The introduction of ISO 20022, the new payments messaging standard, is set to revolutionise the payments industry. ISO will replace existing SWIFT MT messages and their equivalents, which are unsuitable for supporting evolving transaction needs, as the format for the transfer of cross-border and high-value payment information. Crucially, the new messages will incorporate more structured, robust and comprehensive data, thereby driving enhanced speed and efficiency; reducing false positives, manual intervention and costs; and helping to pave the way to 100% straight-through processing (STP).

As these deadlines draw nearer, considerable efforts and resources from all participants will be necessary to meet the associated challenges. But, by establishing a clear transition roadmap, educating staff and upgrading their systems, banks – and their clients – can unlock the full benefits of ISO 20022.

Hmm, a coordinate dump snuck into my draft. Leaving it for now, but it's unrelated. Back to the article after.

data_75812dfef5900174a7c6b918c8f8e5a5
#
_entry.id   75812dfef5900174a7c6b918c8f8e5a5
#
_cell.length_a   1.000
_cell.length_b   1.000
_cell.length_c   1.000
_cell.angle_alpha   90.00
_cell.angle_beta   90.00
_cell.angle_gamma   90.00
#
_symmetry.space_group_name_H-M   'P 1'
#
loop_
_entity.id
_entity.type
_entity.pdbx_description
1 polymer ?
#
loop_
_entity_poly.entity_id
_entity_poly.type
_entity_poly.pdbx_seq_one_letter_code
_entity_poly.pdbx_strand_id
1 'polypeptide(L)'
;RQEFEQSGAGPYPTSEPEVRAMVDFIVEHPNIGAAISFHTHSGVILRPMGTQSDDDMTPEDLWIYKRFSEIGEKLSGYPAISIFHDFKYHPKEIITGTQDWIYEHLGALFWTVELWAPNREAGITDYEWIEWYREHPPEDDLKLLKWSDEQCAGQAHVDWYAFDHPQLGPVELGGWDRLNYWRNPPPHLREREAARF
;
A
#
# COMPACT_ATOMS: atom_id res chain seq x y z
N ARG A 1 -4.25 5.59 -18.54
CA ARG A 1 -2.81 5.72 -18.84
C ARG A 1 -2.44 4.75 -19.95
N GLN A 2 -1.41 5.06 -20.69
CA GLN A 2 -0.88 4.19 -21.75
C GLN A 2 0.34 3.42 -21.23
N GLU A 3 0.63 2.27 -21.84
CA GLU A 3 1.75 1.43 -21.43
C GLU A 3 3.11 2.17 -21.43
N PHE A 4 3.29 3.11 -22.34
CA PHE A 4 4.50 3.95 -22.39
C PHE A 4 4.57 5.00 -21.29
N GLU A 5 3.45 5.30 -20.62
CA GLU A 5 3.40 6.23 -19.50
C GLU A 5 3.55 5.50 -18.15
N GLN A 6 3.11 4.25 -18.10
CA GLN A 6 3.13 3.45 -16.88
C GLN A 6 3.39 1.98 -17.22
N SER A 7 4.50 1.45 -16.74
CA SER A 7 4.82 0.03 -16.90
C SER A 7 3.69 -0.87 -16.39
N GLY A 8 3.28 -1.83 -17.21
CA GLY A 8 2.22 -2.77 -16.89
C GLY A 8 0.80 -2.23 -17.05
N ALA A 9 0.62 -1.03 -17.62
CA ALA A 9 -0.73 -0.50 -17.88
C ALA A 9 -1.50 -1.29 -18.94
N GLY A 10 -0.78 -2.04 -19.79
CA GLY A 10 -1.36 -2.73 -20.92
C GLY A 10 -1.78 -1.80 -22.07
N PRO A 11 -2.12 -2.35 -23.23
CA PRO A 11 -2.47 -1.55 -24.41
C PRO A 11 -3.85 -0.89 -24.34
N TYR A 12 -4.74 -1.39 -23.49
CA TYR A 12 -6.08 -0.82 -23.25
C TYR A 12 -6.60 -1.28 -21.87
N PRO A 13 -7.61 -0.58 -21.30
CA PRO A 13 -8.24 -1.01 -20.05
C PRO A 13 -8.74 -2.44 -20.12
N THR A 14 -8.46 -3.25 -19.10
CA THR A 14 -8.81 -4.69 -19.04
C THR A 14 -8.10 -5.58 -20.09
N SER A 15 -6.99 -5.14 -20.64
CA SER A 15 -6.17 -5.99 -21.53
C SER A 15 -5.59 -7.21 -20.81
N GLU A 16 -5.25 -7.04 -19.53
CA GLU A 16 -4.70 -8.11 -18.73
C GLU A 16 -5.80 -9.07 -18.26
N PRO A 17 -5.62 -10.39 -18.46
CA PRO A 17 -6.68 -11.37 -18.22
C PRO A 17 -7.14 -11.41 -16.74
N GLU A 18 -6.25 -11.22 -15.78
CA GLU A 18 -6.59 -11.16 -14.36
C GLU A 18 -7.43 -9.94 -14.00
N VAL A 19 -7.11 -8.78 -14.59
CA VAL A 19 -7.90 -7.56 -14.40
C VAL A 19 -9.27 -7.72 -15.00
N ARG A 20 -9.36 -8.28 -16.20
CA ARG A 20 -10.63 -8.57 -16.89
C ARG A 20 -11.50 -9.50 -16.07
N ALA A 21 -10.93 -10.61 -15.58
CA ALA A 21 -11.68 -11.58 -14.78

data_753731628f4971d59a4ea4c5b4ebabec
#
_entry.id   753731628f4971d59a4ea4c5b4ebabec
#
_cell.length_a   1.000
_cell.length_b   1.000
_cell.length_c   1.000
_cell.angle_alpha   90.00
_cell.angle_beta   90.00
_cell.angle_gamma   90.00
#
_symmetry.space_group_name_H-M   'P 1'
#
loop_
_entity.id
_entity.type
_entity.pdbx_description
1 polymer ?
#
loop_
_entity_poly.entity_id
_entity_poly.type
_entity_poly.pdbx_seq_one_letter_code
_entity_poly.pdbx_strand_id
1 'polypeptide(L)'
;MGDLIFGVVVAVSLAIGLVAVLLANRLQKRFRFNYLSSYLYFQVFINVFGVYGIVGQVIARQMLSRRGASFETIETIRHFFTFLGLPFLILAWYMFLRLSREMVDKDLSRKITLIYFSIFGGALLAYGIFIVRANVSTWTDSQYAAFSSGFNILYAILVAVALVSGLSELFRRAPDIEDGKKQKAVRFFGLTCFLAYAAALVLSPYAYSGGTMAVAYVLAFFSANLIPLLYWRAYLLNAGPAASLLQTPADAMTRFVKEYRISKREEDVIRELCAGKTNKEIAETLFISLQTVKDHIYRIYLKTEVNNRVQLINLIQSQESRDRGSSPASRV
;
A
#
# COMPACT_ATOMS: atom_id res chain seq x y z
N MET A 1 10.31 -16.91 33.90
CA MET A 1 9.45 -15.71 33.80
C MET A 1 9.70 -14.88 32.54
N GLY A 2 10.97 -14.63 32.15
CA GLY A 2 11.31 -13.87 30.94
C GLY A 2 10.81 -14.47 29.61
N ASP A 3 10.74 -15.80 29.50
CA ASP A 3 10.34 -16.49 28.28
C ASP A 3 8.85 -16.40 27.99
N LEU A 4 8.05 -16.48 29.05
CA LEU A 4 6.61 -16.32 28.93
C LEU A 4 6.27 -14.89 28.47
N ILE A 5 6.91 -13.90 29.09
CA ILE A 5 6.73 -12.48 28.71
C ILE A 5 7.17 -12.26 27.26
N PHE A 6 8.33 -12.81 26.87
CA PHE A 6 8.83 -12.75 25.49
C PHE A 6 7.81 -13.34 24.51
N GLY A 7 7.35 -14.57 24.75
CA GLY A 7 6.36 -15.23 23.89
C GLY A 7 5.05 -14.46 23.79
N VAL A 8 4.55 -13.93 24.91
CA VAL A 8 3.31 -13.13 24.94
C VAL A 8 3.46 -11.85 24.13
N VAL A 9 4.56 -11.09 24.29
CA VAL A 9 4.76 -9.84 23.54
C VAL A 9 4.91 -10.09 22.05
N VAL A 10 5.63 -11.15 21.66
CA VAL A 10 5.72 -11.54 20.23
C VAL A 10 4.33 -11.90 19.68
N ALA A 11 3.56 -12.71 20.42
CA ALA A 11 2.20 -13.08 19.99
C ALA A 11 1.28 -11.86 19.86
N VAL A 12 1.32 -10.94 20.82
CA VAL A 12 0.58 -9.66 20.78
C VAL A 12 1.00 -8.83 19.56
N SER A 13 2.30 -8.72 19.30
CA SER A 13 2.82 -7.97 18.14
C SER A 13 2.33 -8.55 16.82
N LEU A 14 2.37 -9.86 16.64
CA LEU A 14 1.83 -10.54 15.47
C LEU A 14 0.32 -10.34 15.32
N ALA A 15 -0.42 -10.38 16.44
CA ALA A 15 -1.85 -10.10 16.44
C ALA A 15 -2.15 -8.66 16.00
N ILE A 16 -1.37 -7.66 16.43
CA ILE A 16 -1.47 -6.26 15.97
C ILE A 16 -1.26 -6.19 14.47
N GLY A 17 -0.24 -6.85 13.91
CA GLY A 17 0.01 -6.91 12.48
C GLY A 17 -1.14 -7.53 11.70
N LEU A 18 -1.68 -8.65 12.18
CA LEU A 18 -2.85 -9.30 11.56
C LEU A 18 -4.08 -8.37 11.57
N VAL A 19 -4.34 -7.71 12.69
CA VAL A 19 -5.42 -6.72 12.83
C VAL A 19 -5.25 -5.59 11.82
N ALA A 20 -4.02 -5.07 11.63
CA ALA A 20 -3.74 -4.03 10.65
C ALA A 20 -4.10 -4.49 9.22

The article can be read here

In an article for GB&FR, BNY Mellon’s Marcus Sehr and Isabel Schmidt explore the impact of the upcoming ISO 20022 migration

During the next five years, ISO 20022 is set to transform the payments industry. The migration will touch the payment lifecycle end-to-end and, as the implementation deadlines draw near, the implications and considerations are set to be far-reaching – requiring significant efforts and resources from banks and their clients.

The upcoming changes should not be underestimated. In the lead-up to and aftermath of the transition, banks will face a myriad of challenges. If they can overcome these hurdles – by establishing a clear, comprehensive strategy, educating and supporting their staff and clients, and preparing their systems – they have an opportunity to deliver a truly improved end-to-end payments experience for clients.